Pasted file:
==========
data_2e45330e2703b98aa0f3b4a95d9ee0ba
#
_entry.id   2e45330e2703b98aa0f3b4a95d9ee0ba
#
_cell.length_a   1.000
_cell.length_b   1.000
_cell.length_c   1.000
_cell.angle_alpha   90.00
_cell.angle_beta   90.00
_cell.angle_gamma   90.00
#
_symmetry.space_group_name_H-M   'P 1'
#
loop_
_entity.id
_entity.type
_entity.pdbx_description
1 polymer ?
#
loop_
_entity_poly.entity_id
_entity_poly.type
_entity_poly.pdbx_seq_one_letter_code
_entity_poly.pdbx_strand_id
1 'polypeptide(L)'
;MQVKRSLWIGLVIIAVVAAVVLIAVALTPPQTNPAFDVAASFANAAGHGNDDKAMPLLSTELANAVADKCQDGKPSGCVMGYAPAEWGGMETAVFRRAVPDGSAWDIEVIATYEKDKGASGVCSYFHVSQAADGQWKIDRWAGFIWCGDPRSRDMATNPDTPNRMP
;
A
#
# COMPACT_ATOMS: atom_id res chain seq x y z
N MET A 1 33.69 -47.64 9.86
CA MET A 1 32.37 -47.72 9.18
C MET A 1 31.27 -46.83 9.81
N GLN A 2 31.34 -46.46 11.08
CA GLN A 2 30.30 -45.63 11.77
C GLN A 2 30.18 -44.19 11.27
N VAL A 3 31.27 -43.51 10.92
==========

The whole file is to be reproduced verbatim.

data_2e45330e2703b98aa0f3b4a95d9ee0ba
#
_entry.id   2e45330e2703b98aa0f3b4a95d9ee0ba
#
_cell.length_a   1.000
_cell.length_b   1.000
_cell.length_c   1.000
_cell.angle_alpha   90.00
_cell.angle_beta   90.00
_cell.angle_gamma   90.00
#
_symmetry.space_group_name_H-M   'P 1'
#
loop_
_entity.id
_entity.type
_entity.pdbx_description
1 polymer ?
#
loop_
_entity_poly.entity_id
_entity_poly.type
_entity_poly.pdbx_seq_one_letter_code
_entity_poly.pdbx_strand_id
1 'polypeptide(L)'
;MQVKRSLWIGLVIIAVVAAVVLIAVALTPPQTNPAFDVAASFANAAGHGNDDKAMPLLSTELANAVADKCQDGKPSGCVMGYAPAEWGGMETAVFRRAVPDGSAWDIEVIATYEKDKGASGVCSYFHVSQAADGQWKIDRWAGFIWCGDPRSRDMATNPDTPNRMP
;
A
#
# COMPACT_ATOMS: atom_id res chain seq x y z
N MET A 1 33.69 -47.64 9.86
CA MET A 1 32.37 -47.72 9.18
C MET A 1 31.27 -46.83 9.81
N GLN A 2 31.34 -46.46 11.08
CA GLN A 2 30.30 -45.63 11.77
C GLN A 2 30.18 -44.19 11.27
N VAL A 3 31.27 -43.51 10.92